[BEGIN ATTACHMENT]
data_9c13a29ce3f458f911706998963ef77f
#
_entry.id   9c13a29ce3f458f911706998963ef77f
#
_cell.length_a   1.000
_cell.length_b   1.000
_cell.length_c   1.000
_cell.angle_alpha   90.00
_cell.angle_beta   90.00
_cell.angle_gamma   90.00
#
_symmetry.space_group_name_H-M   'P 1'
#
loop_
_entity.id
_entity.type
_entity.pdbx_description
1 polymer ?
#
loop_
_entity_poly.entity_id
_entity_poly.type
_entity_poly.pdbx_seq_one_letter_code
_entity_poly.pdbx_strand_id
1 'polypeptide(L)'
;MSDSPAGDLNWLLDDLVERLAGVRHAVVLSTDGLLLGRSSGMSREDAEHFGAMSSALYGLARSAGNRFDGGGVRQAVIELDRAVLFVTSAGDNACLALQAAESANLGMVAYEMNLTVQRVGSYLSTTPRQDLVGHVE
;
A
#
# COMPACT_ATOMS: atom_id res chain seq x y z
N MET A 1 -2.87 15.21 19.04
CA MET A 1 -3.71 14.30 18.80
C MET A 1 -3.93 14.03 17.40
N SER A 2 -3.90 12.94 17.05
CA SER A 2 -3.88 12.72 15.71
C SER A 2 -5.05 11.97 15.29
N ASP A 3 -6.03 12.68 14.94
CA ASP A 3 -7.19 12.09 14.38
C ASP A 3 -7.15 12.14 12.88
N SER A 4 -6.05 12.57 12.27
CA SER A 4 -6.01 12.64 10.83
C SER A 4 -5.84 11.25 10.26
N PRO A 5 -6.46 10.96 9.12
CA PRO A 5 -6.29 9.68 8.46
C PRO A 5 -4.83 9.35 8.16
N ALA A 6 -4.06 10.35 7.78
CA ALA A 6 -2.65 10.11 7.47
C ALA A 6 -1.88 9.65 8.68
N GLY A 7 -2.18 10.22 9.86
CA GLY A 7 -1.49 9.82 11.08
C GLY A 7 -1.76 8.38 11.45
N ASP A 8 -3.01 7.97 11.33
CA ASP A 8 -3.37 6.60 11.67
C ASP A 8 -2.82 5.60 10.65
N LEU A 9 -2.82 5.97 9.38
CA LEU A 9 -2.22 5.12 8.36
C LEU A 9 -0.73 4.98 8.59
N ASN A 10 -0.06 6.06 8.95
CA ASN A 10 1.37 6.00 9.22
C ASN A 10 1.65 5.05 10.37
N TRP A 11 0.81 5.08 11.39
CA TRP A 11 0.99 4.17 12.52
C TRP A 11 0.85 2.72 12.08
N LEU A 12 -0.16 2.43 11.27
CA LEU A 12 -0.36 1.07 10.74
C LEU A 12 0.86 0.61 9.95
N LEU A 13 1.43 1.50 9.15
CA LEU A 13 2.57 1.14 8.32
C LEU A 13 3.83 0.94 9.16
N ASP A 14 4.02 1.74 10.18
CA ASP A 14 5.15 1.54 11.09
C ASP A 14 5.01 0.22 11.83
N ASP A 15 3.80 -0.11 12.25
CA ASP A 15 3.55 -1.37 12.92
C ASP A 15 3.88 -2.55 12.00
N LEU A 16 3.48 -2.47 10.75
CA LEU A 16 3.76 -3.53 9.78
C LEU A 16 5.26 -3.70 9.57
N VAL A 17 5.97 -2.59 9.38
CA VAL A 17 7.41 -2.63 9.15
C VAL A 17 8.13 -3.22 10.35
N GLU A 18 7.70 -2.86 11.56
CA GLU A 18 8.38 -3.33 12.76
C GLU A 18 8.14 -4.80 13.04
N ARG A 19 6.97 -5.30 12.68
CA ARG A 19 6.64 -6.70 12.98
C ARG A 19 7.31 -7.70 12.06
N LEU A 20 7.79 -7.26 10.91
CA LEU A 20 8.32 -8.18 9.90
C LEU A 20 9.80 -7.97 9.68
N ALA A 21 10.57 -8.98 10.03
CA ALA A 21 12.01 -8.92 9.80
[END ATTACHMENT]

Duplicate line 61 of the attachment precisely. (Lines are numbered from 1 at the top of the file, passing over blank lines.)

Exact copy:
N TRP A 11 0.81 5.08 11.39